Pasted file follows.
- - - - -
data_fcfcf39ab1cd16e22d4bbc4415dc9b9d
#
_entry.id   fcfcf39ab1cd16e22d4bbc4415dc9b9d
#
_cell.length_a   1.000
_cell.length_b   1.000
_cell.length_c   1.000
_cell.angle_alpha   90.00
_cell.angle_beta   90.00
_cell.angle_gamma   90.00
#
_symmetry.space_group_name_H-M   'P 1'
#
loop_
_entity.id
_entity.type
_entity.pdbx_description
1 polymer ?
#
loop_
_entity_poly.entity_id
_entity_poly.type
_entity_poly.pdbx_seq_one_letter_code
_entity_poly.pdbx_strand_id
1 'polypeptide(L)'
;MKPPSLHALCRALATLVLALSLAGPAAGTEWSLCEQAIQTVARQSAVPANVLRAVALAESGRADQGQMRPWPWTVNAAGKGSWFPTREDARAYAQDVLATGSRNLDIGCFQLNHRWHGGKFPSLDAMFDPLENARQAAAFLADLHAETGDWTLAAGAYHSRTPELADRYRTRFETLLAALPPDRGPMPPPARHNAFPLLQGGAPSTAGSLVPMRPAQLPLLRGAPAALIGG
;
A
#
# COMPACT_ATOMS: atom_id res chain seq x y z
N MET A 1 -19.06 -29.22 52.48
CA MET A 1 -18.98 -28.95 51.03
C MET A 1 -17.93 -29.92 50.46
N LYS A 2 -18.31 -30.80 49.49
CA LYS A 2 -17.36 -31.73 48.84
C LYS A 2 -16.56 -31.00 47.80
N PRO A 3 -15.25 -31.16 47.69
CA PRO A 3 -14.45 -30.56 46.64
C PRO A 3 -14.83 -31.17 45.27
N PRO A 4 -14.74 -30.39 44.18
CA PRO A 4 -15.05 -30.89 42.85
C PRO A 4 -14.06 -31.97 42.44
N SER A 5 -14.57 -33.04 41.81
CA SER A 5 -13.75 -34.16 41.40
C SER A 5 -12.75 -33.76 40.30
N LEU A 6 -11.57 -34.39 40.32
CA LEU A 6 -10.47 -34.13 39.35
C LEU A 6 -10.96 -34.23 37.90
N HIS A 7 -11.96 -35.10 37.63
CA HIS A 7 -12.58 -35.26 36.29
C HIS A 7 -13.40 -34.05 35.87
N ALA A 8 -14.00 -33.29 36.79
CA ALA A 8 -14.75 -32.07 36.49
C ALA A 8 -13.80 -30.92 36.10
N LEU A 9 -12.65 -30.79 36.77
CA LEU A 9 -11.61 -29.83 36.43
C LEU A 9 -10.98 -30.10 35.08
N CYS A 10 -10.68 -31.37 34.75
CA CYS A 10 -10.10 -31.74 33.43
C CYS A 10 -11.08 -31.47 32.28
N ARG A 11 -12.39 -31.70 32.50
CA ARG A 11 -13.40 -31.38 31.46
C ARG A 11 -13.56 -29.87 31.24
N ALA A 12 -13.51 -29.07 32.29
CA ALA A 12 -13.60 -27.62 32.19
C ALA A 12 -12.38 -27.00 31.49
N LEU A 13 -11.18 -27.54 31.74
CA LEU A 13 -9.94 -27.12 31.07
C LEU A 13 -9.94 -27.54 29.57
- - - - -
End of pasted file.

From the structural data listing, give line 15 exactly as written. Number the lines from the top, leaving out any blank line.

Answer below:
_entity.id